The Canadian Enclycolpedia say this about the "early" organ works of Healey Willan (1880-1968): With the music for organ one enters a different world. Here Willan was thoroughly at home and made a significant and lasting contribution. One work stands out: the monumental "Introduction, Passacaglia and Fugue" of 1916. It represents the culmination of Willan's first period of organ composition, which started ca 1906 with a Fantasia on 'Ad coenam agni.' The Preludes and Fugues in C minor and B minor and the "Epilogue" are the other major works from this period. While not exploring the possibilities of the instrument as searchingly as his masterpiece, they are idiomatic and very typical of their time. They combine an innate Englishness (with a Stanfordian flavour) and a European chromaticism that can be found in Reger and Karg-Elert. (Willan knew and played a few pieces by the latter, but it is doubtful he had heard much Reger at the time he was writing these pieces.)
The "Fugal Trilogy" was published by Oxford University Press in 1958, and while a late work, seems to hearken back to Willan's earlier, "darkly German romantic style". Each of the three works in the set is essentially a "prelude and fugue", and each one explores a different "style" or "type" of setting.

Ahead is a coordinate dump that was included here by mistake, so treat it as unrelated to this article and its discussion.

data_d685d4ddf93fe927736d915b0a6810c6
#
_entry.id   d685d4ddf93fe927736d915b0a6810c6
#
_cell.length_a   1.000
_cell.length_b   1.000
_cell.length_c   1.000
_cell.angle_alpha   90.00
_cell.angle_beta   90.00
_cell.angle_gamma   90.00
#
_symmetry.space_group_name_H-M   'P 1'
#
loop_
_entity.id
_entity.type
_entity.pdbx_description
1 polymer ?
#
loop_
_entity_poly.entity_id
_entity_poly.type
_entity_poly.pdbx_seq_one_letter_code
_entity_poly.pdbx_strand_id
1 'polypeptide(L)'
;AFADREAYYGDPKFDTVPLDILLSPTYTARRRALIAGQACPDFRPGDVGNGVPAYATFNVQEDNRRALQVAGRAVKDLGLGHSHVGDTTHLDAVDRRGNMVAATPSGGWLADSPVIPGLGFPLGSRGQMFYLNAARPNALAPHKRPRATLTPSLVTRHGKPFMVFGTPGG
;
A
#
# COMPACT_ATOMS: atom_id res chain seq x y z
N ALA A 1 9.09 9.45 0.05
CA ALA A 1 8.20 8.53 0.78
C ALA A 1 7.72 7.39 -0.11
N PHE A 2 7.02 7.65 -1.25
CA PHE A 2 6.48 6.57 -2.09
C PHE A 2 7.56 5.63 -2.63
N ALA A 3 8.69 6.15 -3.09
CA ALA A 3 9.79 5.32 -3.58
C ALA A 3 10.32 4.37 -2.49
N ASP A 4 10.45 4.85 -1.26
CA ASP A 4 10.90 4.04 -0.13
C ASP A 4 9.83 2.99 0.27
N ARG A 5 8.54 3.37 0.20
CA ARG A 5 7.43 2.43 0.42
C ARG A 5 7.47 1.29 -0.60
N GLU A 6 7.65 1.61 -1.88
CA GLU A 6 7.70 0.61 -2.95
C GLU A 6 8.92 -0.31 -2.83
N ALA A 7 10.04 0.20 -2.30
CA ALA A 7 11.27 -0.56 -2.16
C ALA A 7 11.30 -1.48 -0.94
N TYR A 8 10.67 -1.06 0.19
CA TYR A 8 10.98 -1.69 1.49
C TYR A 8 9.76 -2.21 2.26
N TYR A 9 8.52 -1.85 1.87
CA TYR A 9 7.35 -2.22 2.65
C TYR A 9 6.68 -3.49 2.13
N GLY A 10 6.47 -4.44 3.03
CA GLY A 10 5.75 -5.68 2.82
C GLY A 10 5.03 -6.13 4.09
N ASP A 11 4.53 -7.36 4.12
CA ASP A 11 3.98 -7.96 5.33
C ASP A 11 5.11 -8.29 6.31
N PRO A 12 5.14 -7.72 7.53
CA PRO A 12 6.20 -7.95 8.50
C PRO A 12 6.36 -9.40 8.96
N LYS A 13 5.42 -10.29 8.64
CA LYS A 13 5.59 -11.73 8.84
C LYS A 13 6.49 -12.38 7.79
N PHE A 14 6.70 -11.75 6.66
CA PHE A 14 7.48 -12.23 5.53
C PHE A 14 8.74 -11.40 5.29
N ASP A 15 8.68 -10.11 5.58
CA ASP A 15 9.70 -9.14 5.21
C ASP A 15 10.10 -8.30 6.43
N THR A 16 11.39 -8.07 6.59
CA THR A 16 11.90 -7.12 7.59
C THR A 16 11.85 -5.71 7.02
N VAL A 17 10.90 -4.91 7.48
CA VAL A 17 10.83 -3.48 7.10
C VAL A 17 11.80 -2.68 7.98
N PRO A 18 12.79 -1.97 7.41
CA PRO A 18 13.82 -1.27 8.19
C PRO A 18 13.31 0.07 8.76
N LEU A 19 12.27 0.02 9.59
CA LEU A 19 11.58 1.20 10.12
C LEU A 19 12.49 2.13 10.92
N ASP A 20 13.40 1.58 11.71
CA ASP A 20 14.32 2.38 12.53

The third and final movement in the trilogy, is the rather epic, "Elegy and Fugue".
The "Elegy" is played all on various combination of string stops of the Swell and Solo, and has the soft 32' in the pedal. The "Fugue" is a tense, crawlingly-chromatic work, that begins slowly and softly, but gradual builds up to an acceleration over a long dominant pedal before the subject thunders forth in full organ. The darkness is finally conquered, and the work ends in a glorious A major.
I dedicate this work with friendship to our member, unclegally. I hope you like it Simon! :-)
The score is attached below, as well as a photo of Healey Willan & of St. Mary Magdalene in Toronto, where he was organist.